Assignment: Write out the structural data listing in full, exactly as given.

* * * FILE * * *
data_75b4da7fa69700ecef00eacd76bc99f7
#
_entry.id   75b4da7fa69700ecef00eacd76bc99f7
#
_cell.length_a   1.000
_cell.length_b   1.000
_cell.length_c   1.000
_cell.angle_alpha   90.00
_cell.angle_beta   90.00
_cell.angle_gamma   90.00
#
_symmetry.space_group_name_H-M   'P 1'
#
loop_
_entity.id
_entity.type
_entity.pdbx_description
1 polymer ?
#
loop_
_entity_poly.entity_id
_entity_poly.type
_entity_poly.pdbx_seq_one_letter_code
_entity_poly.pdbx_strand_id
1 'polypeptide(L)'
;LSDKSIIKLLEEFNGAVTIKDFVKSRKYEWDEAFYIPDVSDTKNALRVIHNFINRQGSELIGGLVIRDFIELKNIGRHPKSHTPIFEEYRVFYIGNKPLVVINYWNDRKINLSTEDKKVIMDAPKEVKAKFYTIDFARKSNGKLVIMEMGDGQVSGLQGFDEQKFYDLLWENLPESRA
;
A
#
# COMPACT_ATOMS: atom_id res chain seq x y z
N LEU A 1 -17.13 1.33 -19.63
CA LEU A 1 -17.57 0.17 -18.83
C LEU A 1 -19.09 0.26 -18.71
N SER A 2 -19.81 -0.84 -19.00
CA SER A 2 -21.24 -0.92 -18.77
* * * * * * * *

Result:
data_75b4da7fa69700ecef00eacd76bc99f7
#
_entry.id   75b4da7fa69700ecef00eacd76bc99f7
#
_cell.length_a   1.000
_cell.length_b   1.000
_cell.length_c   1.000
_cell.angle_alpha   90.00
_cell.angle_beta   90.00
_cell.angle_gamma   90.00
#
_symmetry.space_group_name_H-M   'P 1'
#
loop_
_entity.id
_entity.type
_entity.pdbx_description
1 polymer ?
#
loop_
_entity_poly.entity_id
_entity_poly.type
_entity_poly.pdbx_seq_one_letter_code
_entity_poly.pdbx_strand_id
1 'polypeptide(L)'
;LSDKSIIKLLEEFNGAVTIKDFVKSRKYEWDEAFYIPDVSDTKNALRVIHNFINRQGSELIGGLVIRDFIELKNIGRHPKSHTPIFEEYRVFYIGNKPLVVINYWNDRKINLSTEDKKVIMDAPKEVKAKFYTIDFARKSNGKLVIMEMGDGQVSGLQGFDEQKFYDLLWENLPESRA
;
A
#
# COMPACT_ATOMS: atom_id res chain seq x y z
N LEU A 1 -17.13 1.33 -19.63
CA LEU A 1 -17.57 0.17 -18.83
C LEU A 1 -19.09 0.26 -18.71
N SER A 2 -19.81 -0.84 -19.00
CA SER A 2 -21.24 -0.92 -18.77